The application that is currently envisioned for this is camouflage for soldiers, since the coating (reflectin + graphene) becomes invisible to most infrared cameras and detectors with an appropriate chemical stimulus. This could even be a moisture change, such as that between night and day, thus becoming invisible to IR cameras at night (which is when they are mostly used).

 

However, as with many other technologies that began with military applications, should scientists manage to create texture and color changing fabrics, it would have a huge commercial potential as well.

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3D Printing Micro-Satellites - 3D Printing Industry

3D Printing Micro-Satellites - 3D Printing Industry | Science & technology | Scoop.it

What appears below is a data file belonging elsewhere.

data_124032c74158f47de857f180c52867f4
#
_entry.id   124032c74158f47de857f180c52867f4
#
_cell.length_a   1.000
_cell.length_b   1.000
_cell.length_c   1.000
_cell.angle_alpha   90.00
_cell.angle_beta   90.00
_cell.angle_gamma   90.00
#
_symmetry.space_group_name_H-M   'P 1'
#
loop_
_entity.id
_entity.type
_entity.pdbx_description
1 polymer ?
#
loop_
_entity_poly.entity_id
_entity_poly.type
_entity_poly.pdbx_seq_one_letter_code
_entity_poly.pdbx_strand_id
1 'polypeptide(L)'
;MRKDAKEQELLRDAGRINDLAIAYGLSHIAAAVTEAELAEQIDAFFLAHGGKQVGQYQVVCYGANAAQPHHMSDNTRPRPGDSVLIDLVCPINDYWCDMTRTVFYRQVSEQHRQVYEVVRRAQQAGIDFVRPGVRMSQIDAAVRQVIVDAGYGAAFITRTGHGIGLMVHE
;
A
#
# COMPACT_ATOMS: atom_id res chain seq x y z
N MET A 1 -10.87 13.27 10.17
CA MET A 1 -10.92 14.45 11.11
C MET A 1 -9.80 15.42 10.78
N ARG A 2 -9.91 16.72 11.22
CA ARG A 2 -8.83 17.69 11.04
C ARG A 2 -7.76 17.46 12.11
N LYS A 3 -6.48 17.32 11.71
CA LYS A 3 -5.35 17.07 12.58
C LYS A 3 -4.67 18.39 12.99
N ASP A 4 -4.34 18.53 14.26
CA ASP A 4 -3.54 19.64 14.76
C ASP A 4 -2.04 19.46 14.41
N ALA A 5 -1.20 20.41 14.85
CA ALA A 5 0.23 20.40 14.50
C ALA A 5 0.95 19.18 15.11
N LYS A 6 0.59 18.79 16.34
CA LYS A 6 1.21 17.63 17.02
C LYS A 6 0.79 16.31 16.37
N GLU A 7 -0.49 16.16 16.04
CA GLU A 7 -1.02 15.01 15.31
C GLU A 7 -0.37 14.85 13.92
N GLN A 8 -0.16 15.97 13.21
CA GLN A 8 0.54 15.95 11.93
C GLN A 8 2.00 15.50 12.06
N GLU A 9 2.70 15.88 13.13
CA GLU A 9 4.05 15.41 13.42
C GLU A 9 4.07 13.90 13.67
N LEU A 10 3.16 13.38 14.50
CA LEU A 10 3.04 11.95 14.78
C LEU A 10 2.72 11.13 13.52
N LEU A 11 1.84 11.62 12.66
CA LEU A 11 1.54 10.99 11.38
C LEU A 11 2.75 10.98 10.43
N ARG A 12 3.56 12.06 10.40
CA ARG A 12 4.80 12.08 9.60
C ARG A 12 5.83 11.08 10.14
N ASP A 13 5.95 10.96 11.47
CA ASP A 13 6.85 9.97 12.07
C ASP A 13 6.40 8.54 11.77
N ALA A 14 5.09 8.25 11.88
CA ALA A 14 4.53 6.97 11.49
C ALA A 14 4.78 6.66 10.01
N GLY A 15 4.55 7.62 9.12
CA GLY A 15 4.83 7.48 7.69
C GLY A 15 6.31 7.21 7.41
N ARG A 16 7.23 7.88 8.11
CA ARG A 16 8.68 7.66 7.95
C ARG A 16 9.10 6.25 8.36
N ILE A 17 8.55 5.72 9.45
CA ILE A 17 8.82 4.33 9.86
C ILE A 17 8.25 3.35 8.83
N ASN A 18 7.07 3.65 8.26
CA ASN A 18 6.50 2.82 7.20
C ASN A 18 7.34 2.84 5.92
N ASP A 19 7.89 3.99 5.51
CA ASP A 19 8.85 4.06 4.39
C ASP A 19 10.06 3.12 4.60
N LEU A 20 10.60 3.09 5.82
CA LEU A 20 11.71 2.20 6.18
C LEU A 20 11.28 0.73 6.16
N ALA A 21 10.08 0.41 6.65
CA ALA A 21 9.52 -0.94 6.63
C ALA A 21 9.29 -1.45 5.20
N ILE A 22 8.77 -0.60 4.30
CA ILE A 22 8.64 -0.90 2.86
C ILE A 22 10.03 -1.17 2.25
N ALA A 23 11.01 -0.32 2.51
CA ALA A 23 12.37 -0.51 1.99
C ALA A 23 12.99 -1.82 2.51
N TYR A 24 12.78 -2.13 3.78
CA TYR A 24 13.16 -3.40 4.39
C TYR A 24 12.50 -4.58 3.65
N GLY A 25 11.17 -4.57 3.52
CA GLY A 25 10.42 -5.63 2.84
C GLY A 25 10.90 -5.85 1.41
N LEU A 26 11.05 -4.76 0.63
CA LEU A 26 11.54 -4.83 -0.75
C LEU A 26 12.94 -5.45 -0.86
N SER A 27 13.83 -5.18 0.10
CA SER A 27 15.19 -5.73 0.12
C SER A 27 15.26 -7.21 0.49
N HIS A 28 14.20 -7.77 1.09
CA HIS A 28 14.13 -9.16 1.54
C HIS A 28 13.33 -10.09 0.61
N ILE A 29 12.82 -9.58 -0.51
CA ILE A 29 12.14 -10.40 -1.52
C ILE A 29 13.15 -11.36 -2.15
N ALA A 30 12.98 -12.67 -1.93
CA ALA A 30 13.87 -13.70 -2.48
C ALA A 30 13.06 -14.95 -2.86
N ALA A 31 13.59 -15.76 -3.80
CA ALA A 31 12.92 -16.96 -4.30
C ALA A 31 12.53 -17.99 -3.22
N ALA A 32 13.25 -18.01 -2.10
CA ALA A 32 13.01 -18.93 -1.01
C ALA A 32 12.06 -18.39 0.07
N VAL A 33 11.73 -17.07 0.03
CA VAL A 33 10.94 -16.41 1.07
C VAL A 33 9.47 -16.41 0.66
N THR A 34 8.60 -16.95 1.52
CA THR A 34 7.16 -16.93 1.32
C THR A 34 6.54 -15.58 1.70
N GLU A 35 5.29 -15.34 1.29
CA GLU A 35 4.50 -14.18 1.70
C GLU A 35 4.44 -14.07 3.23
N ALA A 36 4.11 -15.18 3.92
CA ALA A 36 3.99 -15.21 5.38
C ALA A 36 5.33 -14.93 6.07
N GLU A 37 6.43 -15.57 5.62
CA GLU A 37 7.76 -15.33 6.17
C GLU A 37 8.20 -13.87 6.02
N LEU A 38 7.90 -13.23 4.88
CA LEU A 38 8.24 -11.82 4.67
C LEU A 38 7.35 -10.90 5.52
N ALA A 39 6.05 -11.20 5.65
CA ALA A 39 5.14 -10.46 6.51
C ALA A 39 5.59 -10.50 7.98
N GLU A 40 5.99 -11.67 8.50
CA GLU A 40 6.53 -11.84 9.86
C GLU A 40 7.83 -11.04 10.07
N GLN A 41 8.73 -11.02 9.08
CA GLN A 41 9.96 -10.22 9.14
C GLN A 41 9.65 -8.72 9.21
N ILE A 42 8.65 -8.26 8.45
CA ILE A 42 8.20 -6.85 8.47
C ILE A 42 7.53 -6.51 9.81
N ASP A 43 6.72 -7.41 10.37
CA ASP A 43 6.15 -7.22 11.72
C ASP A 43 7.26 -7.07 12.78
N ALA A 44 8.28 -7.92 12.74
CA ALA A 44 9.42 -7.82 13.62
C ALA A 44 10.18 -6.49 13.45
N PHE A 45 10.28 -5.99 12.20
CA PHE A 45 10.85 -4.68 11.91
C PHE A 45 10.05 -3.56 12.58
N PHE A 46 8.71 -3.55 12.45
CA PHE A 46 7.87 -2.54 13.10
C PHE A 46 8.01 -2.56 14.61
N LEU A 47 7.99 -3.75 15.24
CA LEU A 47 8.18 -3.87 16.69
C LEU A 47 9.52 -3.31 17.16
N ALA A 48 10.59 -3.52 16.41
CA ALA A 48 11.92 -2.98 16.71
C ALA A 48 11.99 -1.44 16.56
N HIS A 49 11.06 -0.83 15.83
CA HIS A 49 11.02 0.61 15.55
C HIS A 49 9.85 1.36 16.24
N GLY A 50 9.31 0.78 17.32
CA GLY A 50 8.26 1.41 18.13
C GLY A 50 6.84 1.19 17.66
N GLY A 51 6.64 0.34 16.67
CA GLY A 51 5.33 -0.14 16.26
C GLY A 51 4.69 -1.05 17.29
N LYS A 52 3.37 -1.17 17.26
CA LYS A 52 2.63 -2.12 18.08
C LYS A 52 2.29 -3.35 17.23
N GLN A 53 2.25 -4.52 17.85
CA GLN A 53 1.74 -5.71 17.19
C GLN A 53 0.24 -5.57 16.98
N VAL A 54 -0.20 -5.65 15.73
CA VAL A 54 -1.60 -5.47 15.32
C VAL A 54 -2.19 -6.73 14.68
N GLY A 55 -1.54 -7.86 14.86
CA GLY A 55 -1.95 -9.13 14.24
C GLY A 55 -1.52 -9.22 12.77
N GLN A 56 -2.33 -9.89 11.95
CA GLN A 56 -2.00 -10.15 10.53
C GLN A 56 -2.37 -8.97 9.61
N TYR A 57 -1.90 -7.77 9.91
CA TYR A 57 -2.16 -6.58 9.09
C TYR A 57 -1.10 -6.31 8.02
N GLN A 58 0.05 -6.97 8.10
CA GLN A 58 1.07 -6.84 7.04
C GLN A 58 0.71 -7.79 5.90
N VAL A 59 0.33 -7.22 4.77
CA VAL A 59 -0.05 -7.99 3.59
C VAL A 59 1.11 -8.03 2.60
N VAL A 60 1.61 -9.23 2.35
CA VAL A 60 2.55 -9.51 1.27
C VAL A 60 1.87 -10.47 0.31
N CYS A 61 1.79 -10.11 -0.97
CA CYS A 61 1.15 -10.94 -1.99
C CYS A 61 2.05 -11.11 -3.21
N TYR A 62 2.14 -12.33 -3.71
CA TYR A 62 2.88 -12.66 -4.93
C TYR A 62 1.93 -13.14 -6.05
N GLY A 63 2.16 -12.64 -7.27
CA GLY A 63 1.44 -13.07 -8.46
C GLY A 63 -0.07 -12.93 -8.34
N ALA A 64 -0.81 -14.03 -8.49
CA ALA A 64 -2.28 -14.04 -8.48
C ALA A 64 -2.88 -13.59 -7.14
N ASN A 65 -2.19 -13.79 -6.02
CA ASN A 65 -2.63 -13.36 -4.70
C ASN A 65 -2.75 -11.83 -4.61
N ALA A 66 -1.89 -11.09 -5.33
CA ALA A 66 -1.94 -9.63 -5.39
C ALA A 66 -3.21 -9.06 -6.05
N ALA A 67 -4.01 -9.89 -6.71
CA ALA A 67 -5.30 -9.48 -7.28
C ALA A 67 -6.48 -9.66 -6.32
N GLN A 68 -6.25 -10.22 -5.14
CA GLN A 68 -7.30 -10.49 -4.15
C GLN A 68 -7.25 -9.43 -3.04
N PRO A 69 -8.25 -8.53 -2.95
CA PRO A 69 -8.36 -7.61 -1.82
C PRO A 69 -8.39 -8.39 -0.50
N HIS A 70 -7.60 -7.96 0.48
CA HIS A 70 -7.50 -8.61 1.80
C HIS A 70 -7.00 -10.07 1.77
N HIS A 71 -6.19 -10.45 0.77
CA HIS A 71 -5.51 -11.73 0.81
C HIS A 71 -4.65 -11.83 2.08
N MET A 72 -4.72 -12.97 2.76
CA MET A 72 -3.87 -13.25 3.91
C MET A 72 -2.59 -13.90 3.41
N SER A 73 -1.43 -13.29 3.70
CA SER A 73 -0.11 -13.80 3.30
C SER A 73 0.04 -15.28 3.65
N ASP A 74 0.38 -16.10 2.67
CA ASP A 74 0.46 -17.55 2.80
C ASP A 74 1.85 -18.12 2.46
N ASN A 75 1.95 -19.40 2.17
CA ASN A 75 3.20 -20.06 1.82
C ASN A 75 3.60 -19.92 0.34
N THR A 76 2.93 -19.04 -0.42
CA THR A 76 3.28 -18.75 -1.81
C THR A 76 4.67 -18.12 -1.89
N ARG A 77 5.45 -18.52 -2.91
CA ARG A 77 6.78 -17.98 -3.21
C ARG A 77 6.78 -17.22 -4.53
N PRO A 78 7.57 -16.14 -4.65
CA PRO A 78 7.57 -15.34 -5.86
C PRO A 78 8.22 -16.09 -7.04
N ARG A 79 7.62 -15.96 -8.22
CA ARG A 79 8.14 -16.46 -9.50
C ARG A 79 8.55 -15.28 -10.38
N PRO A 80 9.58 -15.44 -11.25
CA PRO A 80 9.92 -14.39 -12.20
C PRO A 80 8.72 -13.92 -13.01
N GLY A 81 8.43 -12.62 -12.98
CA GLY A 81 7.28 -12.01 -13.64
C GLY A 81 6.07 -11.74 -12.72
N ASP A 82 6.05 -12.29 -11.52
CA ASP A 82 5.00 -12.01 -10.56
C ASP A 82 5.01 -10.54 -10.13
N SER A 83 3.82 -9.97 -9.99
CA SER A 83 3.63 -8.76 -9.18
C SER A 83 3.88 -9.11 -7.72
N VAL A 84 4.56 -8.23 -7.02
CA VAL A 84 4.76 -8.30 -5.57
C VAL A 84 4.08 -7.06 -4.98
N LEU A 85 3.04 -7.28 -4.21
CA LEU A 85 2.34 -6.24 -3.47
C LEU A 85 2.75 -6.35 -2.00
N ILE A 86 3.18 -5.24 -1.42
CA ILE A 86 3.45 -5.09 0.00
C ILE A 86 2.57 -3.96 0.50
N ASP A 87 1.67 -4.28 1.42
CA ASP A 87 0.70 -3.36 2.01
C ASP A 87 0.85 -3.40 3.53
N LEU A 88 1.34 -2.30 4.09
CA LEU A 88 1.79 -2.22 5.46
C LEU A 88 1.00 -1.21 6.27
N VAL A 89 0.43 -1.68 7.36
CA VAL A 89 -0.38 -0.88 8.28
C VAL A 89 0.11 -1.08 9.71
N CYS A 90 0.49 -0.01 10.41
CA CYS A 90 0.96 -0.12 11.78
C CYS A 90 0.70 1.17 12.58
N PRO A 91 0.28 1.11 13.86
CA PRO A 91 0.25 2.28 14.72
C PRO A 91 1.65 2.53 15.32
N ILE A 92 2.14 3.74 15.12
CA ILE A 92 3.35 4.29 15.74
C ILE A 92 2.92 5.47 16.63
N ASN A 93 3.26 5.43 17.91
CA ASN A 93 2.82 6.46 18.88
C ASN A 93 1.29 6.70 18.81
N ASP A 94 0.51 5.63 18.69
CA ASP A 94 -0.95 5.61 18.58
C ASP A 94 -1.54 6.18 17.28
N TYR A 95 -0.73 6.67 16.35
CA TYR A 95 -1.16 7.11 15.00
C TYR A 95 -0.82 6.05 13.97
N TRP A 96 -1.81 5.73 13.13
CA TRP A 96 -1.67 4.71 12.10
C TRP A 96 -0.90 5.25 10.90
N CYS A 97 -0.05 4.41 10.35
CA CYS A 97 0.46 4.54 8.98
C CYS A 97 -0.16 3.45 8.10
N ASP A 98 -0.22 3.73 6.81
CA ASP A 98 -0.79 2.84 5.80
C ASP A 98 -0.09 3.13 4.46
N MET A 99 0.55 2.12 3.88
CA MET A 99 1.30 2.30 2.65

Aerojet Rocketdyne has asked Professor Bandyopadhyay, and Professor Susmita Bose to conduct research into the possibility of 3D printing a micro-satellite from metal and ceramic materials.
José Andrés Villatoro's insight:

The main challenge here would be producing a satellite that's not only geometrically correct (which would be possible with 3D printing) but which has also good mechanical properties to resist the harsh conditions of space, such as extreme vacuum and temperatures, electromagnetic fields and space dust/debris. It would need to have communications components, a functional engine and some sort of solar panel capable of sustaining it.

 

We are still a long way from space drones replicating themselves throught 3D printing way up in space and the 3D printing of moonrock structures.

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Epigenetics raises the possibility that a smoker can cause grandchildren to get asthma via genetics

Epigenetics raises the possibility that a smoker can cause grandchildren to get asthma via genetics | Science & technology | Scoop.it